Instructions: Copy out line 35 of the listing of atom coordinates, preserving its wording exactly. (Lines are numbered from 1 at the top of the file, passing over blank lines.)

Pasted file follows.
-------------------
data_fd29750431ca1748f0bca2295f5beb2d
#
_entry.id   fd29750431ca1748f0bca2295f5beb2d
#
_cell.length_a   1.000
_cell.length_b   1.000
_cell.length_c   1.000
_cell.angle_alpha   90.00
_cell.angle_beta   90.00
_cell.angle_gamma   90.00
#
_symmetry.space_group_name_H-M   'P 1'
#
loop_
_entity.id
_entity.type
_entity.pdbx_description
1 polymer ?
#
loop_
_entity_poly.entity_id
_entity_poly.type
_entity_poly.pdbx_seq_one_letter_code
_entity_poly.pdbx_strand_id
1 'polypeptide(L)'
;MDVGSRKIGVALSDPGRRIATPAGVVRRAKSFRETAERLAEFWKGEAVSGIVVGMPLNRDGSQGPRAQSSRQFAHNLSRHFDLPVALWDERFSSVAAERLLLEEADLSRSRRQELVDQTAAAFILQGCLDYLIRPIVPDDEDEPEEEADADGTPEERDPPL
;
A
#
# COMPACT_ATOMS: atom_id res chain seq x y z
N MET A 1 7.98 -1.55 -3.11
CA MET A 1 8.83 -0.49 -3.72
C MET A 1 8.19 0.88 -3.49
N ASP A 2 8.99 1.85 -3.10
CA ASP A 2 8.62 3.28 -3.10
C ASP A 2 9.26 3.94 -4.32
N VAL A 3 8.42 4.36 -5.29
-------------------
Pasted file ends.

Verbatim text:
CA ASP A 2 8.62 3.28 -3.10